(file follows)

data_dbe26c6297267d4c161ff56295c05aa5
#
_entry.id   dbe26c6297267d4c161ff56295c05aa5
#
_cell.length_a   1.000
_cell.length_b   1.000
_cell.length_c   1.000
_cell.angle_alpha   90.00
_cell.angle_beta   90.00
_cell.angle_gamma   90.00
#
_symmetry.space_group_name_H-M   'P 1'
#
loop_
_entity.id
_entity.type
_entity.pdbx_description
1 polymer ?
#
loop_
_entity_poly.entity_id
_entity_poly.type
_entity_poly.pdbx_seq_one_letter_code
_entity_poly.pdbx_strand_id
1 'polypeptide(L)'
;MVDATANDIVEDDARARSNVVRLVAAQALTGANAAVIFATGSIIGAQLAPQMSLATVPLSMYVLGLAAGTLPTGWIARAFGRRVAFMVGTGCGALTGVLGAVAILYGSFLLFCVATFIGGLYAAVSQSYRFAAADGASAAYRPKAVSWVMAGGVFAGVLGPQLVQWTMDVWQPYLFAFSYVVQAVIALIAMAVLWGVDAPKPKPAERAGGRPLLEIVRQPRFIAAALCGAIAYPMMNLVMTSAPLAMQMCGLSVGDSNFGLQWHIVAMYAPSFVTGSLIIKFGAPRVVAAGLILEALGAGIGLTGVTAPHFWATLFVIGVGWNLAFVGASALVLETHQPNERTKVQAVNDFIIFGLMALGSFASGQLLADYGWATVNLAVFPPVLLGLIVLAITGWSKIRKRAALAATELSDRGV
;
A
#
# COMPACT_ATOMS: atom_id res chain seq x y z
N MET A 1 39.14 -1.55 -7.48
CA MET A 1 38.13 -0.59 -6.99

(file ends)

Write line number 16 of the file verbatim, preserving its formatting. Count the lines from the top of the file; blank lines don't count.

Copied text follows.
_entity.type